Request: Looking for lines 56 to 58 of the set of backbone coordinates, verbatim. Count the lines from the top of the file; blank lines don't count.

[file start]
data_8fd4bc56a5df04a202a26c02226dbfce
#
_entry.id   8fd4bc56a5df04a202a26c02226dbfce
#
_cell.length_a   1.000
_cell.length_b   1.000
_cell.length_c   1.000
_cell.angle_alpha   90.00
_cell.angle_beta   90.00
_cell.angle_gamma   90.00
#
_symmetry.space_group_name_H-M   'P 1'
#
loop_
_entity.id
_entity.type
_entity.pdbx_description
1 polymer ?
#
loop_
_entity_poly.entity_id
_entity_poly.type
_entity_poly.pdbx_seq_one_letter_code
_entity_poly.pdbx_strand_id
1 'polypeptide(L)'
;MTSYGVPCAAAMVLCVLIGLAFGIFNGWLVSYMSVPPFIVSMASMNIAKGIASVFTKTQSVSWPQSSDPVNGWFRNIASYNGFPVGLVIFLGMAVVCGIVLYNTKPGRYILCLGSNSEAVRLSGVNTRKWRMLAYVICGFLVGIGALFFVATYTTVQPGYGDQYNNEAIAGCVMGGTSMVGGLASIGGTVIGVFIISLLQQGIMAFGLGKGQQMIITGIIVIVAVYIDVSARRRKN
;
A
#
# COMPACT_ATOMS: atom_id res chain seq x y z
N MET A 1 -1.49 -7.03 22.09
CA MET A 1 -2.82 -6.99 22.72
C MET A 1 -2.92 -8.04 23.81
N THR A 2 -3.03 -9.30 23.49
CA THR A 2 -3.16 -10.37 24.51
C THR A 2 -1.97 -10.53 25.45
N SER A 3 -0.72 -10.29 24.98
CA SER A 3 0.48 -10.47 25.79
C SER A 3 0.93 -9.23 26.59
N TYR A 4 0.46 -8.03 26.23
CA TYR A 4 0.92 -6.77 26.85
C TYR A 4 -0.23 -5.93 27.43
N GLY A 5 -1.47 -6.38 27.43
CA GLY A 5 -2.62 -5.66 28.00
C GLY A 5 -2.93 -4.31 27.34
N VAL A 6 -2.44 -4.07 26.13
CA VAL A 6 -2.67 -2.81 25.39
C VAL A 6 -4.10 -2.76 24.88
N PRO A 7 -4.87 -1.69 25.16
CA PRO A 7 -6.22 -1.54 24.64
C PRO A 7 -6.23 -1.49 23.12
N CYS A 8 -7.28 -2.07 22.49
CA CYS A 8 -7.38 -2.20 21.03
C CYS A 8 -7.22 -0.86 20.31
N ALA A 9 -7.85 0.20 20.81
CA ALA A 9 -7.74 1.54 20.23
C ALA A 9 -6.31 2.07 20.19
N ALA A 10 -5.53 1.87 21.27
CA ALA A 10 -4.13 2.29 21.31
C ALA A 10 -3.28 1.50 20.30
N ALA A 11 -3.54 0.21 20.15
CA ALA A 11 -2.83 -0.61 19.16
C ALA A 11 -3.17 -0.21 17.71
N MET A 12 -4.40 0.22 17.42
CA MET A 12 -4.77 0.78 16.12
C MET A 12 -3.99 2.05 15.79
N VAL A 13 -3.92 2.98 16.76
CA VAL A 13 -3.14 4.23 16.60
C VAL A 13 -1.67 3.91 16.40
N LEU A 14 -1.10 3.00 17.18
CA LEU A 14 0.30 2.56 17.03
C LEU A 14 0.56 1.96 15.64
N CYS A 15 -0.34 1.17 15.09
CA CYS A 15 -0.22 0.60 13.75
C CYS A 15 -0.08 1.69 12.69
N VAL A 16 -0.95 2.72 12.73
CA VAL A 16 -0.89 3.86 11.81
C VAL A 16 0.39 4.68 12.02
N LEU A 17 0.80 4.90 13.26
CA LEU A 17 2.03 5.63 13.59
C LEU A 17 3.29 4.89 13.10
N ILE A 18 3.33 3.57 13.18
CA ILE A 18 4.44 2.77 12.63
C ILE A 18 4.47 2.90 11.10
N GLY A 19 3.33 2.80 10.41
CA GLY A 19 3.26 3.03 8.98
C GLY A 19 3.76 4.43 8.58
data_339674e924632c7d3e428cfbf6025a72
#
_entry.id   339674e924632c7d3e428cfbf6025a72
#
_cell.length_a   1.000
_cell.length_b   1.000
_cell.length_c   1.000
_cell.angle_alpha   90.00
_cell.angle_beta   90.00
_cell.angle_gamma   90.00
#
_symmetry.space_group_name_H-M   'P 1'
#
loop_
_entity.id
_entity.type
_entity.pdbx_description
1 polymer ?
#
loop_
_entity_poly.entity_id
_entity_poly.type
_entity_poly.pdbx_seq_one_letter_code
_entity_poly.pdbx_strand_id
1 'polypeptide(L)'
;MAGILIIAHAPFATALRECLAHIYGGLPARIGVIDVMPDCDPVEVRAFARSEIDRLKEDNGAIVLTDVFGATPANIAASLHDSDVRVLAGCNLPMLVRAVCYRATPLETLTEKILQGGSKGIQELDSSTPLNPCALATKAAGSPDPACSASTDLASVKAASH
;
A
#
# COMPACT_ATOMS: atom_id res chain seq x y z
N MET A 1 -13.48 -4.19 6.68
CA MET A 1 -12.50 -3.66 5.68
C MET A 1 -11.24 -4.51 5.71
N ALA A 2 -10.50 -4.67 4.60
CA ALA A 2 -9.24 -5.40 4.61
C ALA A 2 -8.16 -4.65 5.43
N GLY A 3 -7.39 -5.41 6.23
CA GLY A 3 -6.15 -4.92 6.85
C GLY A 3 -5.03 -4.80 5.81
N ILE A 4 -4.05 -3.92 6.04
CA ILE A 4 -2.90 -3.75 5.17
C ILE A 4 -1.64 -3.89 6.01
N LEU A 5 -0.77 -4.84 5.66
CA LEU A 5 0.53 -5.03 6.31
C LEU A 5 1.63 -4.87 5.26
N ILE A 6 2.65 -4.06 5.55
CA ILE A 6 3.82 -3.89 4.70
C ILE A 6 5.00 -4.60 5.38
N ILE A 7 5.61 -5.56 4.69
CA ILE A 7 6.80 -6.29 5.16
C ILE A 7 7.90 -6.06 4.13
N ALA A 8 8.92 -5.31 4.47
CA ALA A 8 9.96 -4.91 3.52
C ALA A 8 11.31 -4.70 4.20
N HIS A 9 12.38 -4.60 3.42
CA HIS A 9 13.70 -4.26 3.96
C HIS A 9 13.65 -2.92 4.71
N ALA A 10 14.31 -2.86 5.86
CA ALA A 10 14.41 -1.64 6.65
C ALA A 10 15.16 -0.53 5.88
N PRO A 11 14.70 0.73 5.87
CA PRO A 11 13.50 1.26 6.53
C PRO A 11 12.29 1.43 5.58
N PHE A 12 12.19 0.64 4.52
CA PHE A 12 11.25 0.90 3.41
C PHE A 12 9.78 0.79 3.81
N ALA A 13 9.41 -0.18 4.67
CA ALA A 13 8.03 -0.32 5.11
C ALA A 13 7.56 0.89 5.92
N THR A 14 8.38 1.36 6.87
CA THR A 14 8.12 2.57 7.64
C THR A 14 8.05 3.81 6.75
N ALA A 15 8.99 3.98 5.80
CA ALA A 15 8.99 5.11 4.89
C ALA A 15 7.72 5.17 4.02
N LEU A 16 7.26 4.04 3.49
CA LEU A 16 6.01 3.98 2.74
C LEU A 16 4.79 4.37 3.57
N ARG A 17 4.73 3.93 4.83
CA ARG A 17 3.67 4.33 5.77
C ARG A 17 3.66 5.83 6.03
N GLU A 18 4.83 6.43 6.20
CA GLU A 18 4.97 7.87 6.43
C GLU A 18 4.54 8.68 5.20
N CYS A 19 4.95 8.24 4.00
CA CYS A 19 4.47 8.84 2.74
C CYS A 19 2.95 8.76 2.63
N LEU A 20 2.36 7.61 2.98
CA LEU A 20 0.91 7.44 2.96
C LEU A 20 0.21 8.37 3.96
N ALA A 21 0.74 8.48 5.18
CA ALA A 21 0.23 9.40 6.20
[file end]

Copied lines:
CA ALA A 9 -7.74 1.54 20.23
C ALA A 9 -6.31 2.07 20.19
N ALA A 10 -5.53 1.87 21.27